What is an ecological politics, and what might certain political considerations bring to object-oriented and new materialist trends of ecological thinking? Conversely, how might an intensive focus on the singularity and autonomy of objects revise our conceptions of political domains?


Object-oriented theorists have proposed a number of new critical modes to expand ecological inquiry, like dark and black ecology. In what ways do these new approaches challenge the traditionally “green” orientations of ecological investigation? Further, what other new modes of ecological thought might we propose now, beyond green?


Ecology has traditionally been defined as the study of systems of inter-dependent relations, often with respect to natural environments. How might certain strains of object-oriented thought that take as a given the withdrawn nature and independent reality of objects give rise to new ecological thinking? Further, what would it mean to think the non- or para-“natural world” ecologically: such as new media, machinic and other technologies, artificial life, bioinformatics, cloning, and the like?


What is the relationship between posthumanism and ecology? Can there be a post-ecology, and how might that relate to the “life” of objects?


What would it mean to retrieve earlier ecological and materialist voices, especially from feminist, gender, and queer studies, and what might these voices contribute to object-oriented and new materialist modes of thought?

These questions are only suggestions for possible meditations. Authors are also invited to develop their own topics.

For its inaugural issue, O-Zone: A Journal of Object-Oriented Studies will also consider submissions on topics unrelated to ecology, but still within the orbit of object-oriented studies. These contributions might take the form of short essays, longer articles (of no more than 10,000 words), or digital media. In addition, we are accepting reviews of recently published works on object-oriented and new materialism subjects. Queries about the relevance of a given topic or potential review are welcome.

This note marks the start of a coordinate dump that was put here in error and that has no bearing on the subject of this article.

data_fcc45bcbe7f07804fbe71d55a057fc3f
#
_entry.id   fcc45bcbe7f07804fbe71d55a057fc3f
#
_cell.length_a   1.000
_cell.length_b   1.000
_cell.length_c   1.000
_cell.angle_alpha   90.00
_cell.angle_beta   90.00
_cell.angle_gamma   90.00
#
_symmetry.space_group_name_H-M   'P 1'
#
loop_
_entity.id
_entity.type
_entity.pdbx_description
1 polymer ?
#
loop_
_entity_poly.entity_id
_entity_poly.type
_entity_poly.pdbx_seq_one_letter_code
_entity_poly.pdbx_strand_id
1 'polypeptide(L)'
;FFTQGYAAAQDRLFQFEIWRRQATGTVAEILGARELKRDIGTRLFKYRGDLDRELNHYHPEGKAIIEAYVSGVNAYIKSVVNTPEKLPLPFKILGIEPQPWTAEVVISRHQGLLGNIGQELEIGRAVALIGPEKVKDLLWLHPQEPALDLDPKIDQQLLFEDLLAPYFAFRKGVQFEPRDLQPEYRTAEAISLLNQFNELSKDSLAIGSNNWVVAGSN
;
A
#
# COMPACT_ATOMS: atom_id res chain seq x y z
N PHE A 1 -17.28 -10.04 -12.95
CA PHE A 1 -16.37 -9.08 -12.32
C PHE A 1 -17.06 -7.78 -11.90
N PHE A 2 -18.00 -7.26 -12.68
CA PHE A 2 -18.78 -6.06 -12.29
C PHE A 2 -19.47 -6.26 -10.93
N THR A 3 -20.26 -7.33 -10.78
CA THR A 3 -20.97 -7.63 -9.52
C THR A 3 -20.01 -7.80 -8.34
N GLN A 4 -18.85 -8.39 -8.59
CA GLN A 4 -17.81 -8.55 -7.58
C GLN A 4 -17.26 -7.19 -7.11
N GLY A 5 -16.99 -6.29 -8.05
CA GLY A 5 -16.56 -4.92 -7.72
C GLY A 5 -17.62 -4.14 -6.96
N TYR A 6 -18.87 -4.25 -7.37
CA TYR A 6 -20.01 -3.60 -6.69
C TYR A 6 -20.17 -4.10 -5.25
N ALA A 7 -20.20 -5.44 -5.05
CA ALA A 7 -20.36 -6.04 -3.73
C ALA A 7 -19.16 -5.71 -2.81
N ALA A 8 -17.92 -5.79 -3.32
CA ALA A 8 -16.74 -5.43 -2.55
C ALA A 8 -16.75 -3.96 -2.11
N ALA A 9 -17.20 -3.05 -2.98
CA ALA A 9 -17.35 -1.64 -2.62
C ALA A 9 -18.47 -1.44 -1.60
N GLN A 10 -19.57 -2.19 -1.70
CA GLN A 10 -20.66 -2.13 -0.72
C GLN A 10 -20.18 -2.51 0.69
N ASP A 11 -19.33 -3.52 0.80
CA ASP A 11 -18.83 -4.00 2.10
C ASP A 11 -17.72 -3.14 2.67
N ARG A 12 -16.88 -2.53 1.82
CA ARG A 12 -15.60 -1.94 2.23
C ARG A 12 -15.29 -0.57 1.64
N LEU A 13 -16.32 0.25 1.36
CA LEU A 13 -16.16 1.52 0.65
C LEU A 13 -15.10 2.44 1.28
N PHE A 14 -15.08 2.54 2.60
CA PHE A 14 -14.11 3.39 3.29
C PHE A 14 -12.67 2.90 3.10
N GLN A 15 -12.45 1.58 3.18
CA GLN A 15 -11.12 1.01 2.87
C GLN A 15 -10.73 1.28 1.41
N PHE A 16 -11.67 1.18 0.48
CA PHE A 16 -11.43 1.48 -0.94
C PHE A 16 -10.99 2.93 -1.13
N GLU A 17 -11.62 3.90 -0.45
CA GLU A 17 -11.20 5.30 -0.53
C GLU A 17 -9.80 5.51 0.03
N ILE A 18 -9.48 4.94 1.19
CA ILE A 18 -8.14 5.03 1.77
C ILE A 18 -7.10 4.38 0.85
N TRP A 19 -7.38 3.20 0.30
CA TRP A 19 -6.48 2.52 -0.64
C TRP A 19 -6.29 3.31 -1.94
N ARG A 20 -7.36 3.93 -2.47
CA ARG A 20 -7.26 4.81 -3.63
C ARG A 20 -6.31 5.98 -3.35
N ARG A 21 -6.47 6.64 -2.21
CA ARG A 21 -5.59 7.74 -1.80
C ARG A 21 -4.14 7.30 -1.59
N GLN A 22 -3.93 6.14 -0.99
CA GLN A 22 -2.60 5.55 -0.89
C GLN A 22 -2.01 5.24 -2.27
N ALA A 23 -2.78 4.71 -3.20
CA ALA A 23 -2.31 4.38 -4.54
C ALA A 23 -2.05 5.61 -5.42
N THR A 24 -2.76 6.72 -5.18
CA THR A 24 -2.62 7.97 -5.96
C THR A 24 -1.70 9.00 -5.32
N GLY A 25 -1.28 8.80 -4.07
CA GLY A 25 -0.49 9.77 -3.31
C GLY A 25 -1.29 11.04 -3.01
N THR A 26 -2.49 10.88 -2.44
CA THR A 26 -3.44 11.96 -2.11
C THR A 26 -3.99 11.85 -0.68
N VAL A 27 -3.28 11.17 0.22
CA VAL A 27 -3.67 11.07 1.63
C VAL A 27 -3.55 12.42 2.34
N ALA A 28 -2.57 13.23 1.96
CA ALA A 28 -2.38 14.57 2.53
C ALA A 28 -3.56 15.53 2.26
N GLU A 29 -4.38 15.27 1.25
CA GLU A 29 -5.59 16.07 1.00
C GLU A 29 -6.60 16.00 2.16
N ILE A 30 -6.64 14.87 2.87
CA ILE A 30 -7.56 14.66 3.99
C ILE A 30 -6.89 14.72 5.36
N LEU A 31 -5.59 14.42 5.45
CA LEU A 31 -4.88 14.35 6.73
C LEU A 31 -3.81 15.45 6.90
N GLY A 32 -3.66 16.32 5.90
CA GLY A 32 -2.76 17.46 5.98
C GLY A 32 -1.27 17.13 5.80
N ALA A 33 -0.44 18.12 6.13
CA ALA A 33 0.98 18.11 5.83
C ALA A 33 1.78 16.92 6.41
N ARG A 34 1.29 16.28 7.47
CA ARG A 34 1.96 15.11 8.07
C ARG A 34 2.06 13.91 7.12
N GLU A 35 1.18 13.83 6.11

Deadline for submissions is May 30, 2012. Please send all submissions and queries to editors@ozone-journal.com.

I’ll be giving a plenary talk at the 5th International Deleuze Studies Conference in New Orleans sometime between the June 25th and the 27th (I’ll be there the whole time). At this point, my talk is tentatively entitled “Deleuze’s Transcendental Aesthetics”. I plan to discuss the interior of objects within the framework of Deleuze’s transcendental empiricism, von Uexkull, and systems theory. After that I’ll be heading off to Liverpool from the 29th until July 1st for the Thinking the Absolute: Speculation, Philosophy, and the End of Religion conference, where I’ll be giving a keynote on speculative realism and religious thought. I suspect my paper for this will be on the Darwinian revolution and flat ontology, or Lacanian sexuation, but haven’t come up with a title yet. A few places in Ireland and England have made nods at me giving additional talks following this, but nothing concrete or specific yet, so I don’t know if I’ll be on the Islands any longer than the 2nd yet. So long as I can get lodgings I’m more than happy to speak wherever others might want me.

Yesterday I did a talk at University of Minnesota for their Textual Bodies series. I’ll be posting the clip next week, but I have to say this was a thoroughly enjoyable experience. It was really more of a discussion than a talk as unfortunately, being approached on such short notice, I wasn’t able to prepare very much with everything going on. My talk was entitled “The Text is a Factory: On the Thingliness of Fictions”. We had a fantastic discussion and it helped to cultivate a number of my thoughts. This is the sort of thing I would very much like to do again in the future. Now that we have skype there’s no reason we can’t organizing these sorts of discussions and symposia around the world. They’re calling them “skypinars”. That seems like a good name. Many thanks to Joe Hughes and the people that attended for making this possible. I was humbled by their generosity.